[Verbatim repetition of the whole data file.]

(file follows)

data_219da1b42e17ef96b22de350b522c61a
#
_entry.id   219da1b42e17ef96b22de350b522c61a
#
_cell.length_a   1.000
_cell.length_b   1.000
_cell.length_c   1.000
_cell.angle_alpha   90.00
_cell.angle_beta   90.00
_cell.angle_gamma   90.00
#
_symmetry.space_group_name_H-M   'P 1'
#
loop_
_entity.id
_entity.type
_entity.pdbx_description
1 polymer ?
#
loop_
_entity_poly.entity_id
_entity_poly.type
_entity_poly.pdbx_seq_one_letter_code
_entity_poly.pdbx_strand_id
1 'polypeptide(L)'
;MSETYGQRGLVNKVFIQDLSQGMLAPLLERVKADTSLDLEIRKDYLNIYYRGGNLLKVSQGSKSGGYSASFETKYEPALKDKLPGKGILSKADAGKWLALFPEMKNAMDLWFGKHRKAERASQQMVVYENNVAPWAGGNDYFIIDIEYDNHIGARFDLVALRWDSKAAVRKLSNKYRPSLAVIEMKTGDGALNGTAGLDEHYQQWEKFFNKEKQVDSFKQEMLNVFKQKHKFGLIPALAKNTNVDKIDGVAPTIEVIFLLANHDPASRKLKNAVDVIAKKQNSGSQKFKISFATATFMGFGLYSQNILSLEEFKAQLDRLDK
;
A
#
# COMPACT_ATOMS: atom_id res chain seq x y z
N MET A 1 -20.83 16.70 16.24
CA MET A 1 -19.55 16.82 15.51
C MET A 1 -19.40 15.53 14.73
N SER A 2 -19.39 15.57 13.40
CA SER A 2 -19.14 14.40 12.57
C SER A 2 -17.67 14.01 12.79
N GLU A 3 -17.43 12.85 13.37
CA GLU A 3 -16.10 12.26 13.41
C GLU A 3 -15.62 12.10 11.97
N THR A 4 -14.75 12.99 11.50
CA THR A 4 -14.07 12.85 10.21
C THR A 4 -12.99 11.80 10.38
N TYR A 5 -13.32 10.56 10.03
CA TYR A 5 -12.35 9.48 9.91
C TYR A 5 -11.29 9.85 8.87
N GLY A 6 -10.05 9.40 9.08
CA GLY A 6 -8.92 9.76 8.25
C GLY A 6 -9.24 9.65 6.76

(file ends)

data_219da1b42e17ef96b22de350b522c61a
#
_entry.id   219da1b42e17ef96b22de350b522c61a
#
_cell.length_a   1.000
_cell.length_b   1.000
_cell.length_c   1.000
_cell.angle_alpha   90.00
_cell.angle_beta   90.00
_cell.angle_gamma   90.00
#
_symmetry.space_group_name_H-M   'P 1'
#
loop_
_entity.id
_entity.type
_entity.pdbx_description
1 polymer ?
#
loop_
_entity_poly.entity_id
_entity_poly.type
_entity_poly.pdbx_seq_one_letter_code
_entity_poly.pdbx_strand_id
1 'polypeptide(L)'
;MSETYGQRGLVNKVFIQDLSQGMLAPLLERVKADTSLDLEIRKDYLNIYYRGGNLLKVSQGSKSGGYSASFETKYEPALKDKLPGKGILSKADAGKWLALFPEMKNAMDLWFGKHRKAERASQQMVVYENNVAPWAGGNDYFIIDIEYDNHIGARFDLVALRWDSKAAVRKLSNKYRPSLAVIEMKTGDGALNGTAGLDEHYQQWEKFFNKEKQVDSFKQEMLNVFKQKHKFGLIPALAKNTNVDKIDGVAPTIEVIFLLANHDPASRKLKNAVDVIAKKQNSGSQKFKISFATATFMGFGLYSQNILSLEEFKAQLDRLDK
;
A
#
# COMPACT_ATOMS: atom_id res chain seq x y z
N MET A 1 -20.83 16.70 16.24
CA MET A 1 -19.55 16.82 15.51
C MET A 1 -19.40 15.53 14.73
N SER A 2 -19.39 15.57 13.40
CA SER A 2 -19.14 14.40 12.57
C SER A 2 -17.67 14.01 12.79
N GLU A 3 -17.43 12.85 13.37
CA GLU A 3 -16.10 12.26 13.41
C GLU A 3 -15.62 12.10 11.97
N THR A 4 -14.75 12.99 11.50
CA THR A 4 -14.07 12.85 10.21
C THR A 4 -12.99 11.80 10.38
N TYR A 5 -13.32 10.56 10.03
CA TYR A 5 -12.35 9.48 9.91
C TYR A 5 -11.29 9.85 8.87
N GLY A 6 -10.05 9.40 9.08
CA GLY A 6 -8.92 9.76 8.25
C GLY A 6 -9.24 9.65 6.76